Proper names have been used in some cases to protect identity.
Piski, Popasna and Bakhmut, Ukraine – Crimea takes a long breath from his cigarette as he pulls a stool into a makeshift officer’s hill.
Sunlight pours through the door as soldiers walk past each other with bowls of homemade soup.
Outside, perched on a net of trenches, a young soldier named Igor peers through a periscope as dogs pass by.
The calm atmosphere hides a very real danger; just a few hundred meters away, Russian-backed separatist snipers were trained in this position.
“For Russian snipers, eastern Ukraine is like a training camp,” said Crimea, who uses a pseudonym.
After lunch he heads back to the trenches, remembering to stay under the high muddy walls; when he reaches a meadow, he signals to all to flee; today the sky is clear, which makes them easy targets.
In recent months, Russia has amassed more than 100,000 troops along its border with Ukraine, raising fears that Moscow could launch an invasion. The United States has responded with a threat of economic sanctions and put 8,500 troops on high alert in Europe. In addition, NATO has strengthened its eastern borders with warships and warplanes.
Moscow denies planning an attack and accuses NATO of undermining the region’s security.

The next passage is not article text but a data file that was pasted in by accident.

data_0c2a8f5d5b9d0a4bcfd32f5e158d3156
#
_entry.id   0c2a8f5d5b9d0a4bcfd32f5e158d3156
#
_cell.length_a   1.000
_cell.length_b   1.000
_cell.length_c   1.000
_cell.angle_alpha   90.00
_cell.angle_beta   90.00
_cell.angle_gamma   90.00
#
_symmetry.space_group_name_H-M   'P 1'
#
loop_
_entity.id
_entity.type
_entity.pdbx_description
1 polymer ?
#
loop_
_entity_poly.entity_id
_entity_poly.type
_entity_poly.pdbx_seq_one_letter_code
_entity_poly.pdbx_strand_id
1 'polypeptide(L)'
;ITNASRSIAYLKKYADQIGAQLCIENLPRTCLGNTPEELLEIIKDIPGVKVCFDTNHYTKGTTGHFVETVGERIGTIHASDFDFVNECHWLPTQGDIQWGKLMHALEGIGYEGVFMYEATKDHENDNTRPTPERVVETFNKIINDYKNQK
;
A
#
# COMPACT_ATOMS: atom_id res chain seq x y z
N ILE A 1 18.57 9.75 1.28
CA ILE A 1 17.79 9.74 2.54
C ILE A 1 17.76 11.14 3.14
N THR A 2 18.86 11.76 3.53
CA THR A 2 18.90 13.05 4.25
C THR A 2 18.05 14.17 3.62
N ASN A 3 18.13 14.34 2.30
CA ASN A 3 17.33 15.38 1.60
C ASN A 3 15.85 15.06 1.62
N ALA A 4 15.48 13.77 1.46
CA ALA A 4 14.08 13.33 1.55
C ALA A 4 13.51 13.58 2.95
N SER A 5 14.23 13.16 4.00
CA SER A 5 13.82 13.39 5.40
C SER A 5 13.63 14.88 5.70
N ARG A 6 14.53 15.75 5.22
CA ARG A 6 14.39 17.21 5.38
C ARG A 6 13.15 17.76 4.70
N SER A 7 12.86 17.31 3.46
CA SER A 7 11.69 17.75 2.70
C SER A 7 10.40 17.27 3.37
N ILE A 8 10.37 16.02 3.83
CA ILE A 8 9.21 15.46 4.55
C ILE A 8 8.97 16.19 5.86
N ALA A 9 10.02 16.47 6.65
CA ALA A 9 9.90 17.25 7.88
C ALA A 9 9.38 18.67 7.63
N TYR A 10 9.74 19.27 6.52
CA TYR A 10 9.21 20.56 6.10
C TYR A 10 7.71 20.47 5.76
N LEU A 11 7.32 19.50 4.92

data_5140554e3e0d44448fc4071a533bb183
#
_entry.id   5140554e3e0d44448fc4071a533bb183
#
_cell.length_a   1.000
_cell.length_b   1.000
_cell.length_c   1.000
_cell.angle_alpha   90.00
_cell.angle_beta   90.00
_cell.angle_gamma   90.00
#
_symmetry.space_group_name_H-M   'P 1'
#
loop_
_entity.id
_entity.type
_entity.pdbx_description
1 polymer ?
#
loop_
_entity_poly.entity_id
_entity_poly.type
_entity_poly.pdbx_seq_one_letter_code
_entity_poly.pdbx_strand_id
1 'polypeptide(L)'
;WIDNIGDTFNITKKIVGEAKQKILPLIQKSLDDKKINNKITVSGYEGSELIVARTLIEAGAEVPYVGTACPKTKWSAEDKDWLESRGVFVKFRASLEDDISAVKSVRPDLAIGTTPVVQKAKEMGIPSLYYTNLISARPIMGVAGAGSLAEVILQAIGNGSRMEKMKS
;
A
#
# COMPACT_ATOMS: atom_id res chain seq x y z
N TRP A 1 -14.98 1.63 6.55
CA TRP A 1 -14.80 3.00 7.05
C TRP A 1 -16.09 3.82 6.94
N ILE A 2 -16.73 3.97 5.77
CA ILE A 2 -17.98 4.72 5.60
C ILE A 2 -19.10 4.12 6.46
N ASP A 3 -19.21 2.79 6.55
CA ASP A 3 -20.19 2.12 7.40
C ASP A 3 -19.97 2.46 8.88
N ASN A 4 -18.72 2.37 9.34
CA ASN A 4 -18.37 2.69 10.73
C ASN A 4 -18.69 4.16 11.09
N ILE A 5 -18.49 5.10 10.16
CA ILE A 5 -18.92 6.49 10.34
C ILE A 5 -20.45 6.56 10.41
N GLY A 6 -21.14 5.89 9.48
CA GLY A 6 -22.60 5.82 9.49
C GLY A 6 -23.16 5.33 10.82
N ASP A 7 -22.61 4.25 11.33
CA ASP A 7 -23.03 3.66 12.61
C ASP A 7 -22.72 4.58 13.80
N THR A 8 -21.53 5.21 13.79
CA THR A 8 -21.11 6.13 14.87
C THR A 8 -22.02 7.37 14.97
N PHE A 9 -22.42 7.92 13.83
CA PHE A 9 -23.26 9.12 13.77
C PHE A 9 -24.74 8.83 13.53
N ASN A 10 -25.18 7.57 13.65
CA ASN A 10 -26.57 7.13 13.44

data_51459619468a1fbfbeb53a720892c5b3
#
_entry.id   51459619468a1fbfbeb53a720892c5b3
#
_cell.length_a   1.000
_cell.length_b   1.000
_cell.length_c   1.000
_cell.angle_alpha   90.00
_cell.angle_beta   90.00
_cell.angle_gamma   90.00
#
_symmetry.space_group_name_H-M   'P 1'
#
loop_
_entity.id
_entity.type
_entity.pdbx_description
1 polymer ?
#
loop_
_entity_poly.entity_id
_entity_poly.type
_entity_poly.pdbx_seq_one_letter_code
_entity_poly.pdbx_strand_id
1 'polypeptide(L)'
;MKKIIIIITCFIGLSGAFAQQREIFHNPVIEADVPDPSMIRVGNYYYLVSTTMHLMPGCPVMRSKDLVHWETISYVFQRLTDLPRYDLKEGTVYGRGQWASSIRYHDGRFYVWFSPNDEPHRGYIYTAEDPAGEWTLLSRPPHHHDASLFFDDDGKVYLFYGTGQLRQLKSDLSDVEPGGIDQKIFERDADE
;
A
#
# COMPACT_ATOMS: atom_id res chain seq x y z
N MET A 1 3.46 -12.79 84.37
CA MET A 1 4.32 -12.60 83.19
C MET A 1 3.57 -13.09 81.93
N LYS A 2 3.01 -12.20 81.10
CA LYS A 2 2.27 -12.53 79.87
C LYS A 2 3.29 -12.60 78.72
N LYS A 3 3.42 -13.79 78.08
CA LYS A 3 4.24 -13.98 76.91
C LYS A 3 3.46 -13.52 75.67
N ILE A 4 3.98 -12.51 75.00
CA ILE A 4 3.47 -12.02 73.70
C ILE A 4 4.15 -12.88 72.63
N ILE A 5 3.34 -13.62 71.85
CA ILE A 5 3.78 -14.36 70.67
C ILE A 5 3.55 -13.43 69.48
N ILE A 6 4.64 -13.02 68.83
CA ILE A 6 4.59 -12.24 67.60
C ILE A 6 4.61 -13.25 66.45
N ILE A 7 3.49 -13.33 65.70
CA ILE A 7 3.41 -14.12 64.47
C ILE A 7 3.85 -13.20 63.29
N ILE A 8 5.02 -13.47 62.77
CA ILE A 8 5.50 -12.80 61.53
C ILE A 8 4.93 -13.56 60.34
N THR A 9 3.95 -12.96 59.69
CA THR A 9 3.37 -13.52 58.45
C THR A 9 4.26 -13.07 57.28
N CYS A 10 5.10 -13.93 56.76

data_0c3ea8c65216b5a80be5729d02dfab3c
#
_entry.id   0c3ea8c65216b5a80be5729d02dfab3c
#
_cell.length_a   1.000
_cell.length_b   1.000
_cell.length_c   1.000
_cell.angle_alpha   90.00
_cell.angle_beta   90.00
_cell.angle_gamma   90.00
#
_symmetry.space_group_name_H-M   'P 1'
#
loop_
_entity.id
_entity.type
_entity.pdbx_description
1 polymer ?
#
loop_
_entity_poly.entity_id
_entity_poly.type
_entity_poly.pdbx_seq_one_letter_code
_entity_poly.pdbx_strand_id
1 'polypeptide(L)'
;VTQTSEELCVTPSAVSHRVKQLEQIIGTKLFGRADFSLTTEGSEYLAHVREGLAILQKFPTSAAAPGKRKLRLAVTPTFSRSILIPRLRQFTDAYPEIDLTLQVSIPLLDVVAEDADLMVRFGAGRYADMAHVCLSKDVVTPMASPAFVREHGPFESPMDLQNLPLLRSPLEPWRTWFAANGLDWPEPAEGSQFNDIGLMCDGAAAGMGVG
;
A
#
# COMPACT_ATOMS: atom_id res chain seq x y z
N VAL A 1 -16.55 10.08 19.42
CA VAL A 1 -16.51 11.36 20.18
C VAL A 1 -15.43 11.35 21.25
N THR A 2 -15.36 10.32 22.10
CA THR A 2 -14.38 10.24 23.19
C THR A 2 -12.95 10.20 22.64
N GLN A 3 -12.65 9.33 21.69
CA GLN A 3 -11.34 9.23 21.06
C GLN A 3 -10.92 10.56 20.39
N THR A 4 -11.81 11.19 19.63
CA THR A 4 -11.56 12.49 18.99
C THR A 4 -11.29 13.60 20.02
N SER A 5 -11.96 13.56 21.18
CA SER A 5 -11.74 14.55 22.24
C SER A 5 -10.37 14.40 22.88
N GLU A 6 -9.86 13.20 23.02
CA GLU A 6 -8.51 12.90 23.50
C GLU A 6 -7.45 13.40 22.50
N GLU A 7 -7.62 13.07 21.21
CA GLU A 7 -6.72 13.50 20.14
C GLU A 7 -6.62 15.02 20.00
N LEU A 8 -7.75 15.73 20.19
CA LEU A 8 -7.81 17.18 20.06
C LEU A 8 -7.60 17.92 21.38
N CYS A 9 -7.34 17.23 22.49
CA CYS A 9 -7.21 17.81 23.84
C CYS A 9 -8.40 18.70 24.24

But Crimea and its allies cannot afford to be distracted by changes in political tensions; their work remains the same as in the last few years.
“There are no big changes; we do not see new attacks or invasions, “Crimea said. “There is always danger here.”
Alexander, a large soldier in winter camouflage, crouched in a hidden vantage point buried in the country on a hill. He looks through long binoculars; every few days he notices a separatist, but most days he will just look at the same frozen expanse.
In the distance sit the charred ruins of Donetsk International Airport, the sight of two brutal battles raging for more than three months, leaving hundreds dead.
To break the monotony of tactical trench warfare, many soldiers develop skills such as welding, plumbing, or cooking, creating a relatively convenient camp infrastructure.
Some of the rooms, usually owned by soldiers who have served the longest, are cozy, furnished with photographs, self-made cabinets and comfortable beds. Others are just a simple wooden surface with a few blankets.
Six-month rotations can be unbearable for soldiers with families.
Christina has served in the Army for four years and has two young children at home; “I can’t even talk about them right now,” she said, visibly emotional.
Behind a network of trenches in the charred chaotic ruins of a village destroyed by fighting in 2014-2015 is a temporary communication center.
Here, out of sight of snipers, bulletproof vests and helmets are removed, but there are still a few kilometers before the end of the red zone – an area closed to civilians.
It is hard to imagine that even the most stubborn resistance of these soldiers on the front line will be able to prevent a full-scale attack from Russia.